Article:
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Cool history of ice in T&T
Ice is a simple luxury we take for granted. These days one can buy a refrigerator with an LCD screen set in the door. Long ago it was a great indulgence. Wherever there were lakes of clean water in the United States, tons of ice would be harvested and stored in deep, cool cellars known as icehouses, where the chunks were packed in sawdust.
On September 17, 1844, the good brig New England, out of Boston, delivered to DP Cotton, Esq, of Port-of-Spain, 15 tons of lake ice. Mr Cotton had taken premises behind where the present-day old treasury building stands on Abercromby Street, where he constructed a large cold-storage facility with lead-lined walls. He advertised in the Port-of-Spain Gazette: “Ice will be sold at 4 cents per pound in quantities not less than 100 pounds. Families wishing to purchase ice are asked to provide a good woolen blanket to transport the ice. A refrigerator is an indispensable item. Persons wishing to purchase ice on Saturday are asked to present themselves before 10 o’clock.”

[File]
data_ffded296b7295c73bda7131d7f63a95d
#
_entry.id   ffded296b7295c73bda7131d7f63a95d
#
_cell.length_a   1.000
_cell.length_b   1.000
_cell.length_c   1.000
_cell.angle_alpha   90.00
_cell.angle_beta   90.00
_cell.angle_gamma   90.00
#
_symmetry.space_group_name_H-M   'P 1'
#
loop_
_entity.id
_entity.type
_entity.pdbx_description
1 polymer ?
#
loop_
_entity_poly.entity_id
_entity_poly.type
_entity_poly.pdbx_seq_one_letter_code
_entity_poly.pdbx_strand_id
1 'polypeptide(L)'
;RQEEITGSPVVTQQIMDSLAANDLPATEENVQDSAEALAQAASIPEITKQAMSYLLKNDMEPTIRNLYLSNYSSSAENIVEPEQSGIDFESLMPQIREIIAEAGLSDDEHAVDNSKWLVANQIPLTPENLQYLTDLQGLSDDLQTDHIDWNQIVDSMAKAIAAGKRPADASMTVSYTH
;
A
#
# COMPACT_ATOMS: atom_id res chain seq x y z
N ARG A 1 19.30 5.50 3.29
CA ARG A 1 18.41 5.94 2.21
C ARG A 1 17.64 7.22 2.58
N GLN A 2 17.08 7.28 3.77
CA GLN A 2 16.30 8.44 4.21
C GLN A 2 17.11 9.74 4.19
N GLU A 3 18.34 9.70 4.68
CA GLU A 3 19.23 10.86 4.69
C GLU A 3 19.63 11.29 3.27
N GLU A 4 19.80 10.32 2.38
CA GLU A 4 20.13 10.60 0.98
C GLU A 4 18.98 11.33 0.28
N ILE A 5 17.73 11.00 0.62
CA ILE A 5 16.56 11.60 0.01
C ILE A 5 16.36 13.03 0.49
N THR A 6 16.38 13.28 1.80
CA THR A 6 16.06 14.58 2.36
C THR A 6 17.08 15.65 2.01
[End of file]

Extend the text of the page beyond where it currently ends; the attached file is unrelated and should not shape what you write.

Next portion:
Cotton had a hit on his hands. He soon realised that refrigerators were a complementary product to ice, and imported a few on October 1, 1844. These were large boxes made of wood and lined with lead. Water was drained into a pan beneath the icebox, which stood on legs. They cost $15 apiece, which was a good monthly wage for a craftsman in 1844.
Cotton was quick to latch on to new ideas, and in December of the same year, ice cream was enjoyed by Trinidadians for the first time. He also sold chilled foods. The Ice House prospered exceedingly and soon moved to the south-eastern corner of Abercromby Street and Marine (Independence) Square in 1846. Cotton died in 1872 and the succeeding firm of CL Haley expanded to function as the Family Hotel until 1906, when it was taken over by Croney and Co.
The Ice House Hotel boasted 42 rooms, a billiards hall, private sitting rooms for ladies, a bar, a smoking salon and a palm garden. Croney and Co did good business, since theirs was the finest grocery in the land. In 1918, with the advent of electric refrigeration, the importation of lake ice ended with cubes and blocks being produced on site from tap water.
The year 1919 saw Croney and Co selling out to the American firm of RJ McKinney and Co. McKinney drastically expanded the grocery stock and renamed the hostelry the Hotel McKinney and the Palm Garden Restaurant and Buffet. To old Trinis, the place remained the Ice House. In 1933, the emporium was renamed the Fernandez Grocery in the hands of its new owner, Ernest Canning.
When Canning’s Grocery became Hi-Lo in 1950, it was the first cash-and-carry supermarket in the island, and its location was the old Ice House. The historic structure fell into dereliction in the 1960s and was demolished in 1977.
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